comes much closer to the newspaper analogy than HTML pages.

--
"Try to learn something about everything and everything about something."
Thomas H. Huxley
Jul 20 '05 #24

P: n/a
Christoph Paeper:
*Bertilo Wennergren* <be******@gmx.net>:
Alan J. Flavell:
From my experience, *very* few people even know that you can
adjust the font size, Bit like not being able to find the TV volume control...
Perhaps a comparison with a cinema is better. No. A PC is much closer to a TV set than a cinema, or were you writing that
posting with tens of people sitting next to you staring at the same screen?
I meant that a comparison with a cinema might shed some light on why
looking for a font-size control doesn't even enter many peoples minds.

In a cinema you don't look for a volume control, because no one expects
there to be any such thing. It doesn't even enter their minds that there
could be such a thing.

In the same way many users don't even consider the possibility of a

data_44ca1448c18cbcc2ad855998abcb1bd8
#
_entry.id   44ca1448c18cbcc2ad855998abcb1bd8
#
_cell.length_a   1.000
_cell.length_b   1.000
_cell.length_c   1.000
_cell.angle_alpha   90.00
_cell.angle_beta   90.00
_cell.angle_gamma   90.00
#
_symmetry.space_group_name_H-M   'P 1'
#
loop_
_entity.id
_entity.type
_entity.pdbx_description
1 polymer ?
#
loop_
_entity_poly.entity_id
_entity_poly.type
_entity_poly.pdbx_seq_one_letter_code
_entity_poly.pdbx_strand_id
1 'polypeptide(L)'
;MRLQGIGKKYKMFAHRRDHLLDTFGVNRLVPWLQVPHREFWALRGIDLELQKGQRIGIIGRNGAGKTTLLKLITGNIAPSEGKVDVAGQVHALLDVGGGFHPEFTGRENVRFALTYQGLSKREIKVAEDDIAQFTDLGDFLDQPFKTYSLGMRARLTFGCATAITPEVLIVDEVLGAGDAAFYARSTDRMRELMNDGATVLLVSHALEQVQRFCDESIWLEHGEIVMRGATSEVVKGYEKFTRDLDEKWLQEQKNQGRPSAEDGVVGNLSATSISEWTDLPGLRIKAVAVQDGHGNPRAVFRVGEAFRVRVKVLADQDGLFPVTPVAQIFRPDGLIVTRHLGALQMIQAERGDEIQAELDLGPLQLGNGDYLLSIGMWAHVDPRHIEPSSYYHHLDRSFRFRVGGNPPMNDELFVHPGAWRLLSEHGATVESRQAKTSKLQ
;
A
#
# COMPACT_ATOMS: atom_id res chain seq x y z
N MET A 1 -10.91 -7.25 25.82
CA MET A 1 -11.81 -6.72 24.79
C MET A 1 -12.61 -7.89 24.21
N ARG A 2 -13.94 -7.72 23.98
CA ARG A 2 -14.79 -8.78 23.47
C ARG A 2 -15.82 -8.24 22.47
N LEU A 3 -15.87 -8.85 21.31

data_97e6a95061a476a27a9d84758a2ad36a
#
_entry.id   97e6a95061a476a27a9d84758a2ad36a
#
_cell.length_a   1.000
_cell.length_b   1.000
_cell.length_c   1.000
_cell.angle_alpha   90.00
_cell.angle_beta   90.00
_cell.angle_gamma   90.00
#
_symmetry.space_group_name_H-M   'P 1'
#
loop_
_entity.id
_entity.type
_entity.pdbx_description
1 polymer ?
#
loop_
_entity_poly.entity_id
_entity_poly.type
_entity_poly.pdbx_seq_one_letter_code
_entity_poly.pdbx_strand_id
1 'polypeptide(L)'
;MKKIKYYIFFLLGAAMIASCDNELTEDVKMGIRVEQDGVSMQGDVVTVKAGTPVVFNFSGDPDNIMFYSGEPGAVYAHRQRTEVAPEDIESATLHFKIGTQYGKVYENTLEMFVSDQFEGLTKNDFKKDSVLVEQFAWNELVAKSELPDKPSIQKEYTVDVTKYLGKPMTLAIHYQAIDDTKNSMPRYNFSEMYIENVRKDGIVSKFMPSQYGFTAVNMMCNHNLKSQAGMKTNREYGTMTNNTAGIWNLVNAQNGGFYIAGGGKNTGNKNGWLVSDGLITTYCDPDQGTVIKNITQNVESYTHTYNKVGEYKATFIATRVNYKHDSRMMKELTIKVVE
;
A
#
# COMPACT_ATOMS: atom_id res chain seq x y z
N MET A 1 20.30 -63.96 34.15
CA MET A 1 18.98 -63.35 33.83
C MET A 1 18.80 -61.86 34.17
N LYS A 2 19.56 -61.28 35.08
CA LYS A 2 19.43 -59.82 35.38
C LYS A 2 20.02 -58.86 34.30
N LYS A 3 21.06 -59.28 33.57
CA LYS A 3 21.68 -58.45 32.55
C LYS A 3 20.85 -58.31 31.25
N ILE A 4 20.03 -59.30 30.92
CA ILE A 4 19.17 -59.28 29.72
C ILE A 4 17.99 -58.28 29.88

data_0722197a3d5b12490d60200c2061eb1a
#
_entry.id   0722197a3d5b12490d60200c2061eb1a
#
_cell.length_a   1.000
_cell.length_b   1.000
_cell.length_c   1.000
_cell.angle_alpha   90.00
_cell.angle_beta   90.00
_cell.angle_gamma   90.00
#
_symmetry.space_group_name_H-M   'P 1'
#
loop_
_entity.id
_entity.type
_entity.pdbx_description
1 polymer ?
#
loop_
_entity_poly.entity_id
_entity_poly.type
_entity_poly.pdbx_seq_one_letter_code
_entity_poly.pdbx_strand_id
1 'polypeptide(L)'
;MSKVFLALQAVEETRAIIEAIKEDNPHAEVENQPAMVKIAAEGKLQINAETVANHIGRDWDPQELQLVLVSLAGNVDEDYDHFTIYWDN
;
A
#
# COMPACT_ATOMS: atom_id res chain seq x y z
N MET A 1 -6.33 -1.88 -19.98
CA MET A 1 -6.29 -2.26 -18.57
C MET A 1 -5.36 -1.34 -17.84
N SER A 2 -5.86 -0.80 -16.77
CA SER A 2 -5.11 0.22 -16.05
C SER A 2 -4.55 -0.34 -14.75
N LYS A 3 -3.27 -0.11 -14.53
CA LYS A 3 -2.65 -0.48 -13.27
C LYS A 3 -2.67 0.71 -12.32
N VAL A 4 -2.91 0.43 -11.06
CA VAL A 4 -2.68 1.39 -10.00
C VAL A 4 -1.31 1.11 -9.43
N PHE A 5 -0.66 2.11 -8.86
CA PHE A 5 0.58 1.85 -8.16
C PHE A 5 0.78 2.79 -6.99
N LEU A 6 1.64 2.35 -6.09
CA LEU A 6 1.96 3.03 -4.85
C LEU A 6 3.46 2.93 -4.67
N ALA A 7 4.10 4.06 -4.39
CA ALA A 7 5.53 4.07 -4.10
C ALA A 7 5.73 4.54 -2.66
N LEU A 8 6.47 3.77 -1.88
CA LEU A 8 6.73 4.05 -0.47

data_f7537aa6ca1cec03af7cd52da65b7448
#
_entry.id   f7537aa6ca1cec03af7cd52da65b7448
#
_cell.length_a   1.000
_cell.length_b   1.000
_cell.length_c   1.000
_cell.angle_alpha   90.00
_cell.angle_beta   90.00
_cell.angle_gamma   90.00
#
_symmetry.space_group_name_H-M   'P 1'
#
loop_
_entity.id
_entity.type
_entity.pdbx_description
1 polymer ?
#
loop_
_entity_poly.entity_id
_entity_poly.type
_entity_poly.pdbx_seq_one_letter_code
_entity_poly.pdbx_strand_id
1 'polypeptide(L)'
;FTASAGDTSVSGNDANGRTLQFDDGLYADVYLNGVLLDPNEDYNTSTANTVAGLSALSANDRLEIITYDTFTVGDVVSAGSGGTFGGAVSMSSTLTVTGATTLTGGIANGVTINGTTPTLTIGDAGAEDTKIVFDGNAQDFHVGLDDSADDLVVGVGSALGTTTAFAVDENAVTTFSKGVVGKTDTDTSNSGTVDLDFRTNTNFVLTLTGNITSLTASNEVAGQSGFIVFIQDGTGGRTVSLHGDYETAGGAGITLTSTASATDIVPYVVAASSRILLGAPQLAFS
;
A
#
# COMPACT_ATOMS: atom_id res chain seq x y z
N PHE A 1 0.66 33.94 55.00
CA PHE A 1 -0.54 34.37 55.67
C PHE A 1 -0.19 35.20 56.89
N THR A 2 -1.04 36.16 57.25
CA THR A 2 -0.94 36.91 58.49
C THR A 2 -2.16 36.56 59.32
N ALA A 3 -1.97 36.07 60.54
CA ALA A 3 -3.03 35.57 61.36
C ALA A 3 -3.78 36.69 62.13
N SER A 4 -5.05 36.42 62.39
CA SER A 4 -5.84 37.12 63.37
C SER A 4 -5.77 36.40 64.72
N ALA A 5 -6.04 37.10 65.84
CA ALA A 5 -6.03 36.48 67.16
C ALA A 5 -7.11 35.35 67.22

font-size control on a web page. They don't compare it to the volume
control of a TV. They don't compare a web page to a TV, and they don't
compare font size to volume.

They compare a web page to a page in a news paper, or to the page in a
book. Such things don't have any such controls.

People are long since accustomed to TV sets having volume controls. That
idea is established since the time radios became common. The TV
inherited those expectations.

Web browsers have not inherited any expectations to find font size
controls, since most people have never even heard of the idea of a font
size control, not in a web page, not in a book, not in a news paper, not
anywhere at all.
Similarily they don't expect to find a font size control in a web
browsers, because they probably compare it to reading a newspaper

In the better days every browser (with a GUI) had one or two text zoom
buttons shown by default.


I don't htink a visible button would help much. There are lots of funny
buttons all over the place. Most people just ignore them. (They would
ignore the mouse as well, if someone hadn't actually taught them what it
is and how to use it. And the keyboard...)

--
Bertilo Wennergren <be******@gmx.net> <http://www.bertilow.com>

Jul 20 '05 #25

P: n/a
On Mon, 8 Dec 2003 15:40:43 +0000, "Alan J. Flavell"
<fl*****@ph.gla.ac.uk> wrote:
I've heard that said a lot. Sad, really. Bit like not being able to
find the TV volume control...


Considering how easy it is on IE - just lean on a button and try and
scroll the window, I think most people do, even when it scares them.

Jim.
--
comp.lang.javascript FAQ - http://jibbering.com/faq/

Jul 20 '05 #26

P: n/a
Alan J. Flavell wrote:
On Mon, 8 Dec 2003, Christopher J. White wrote: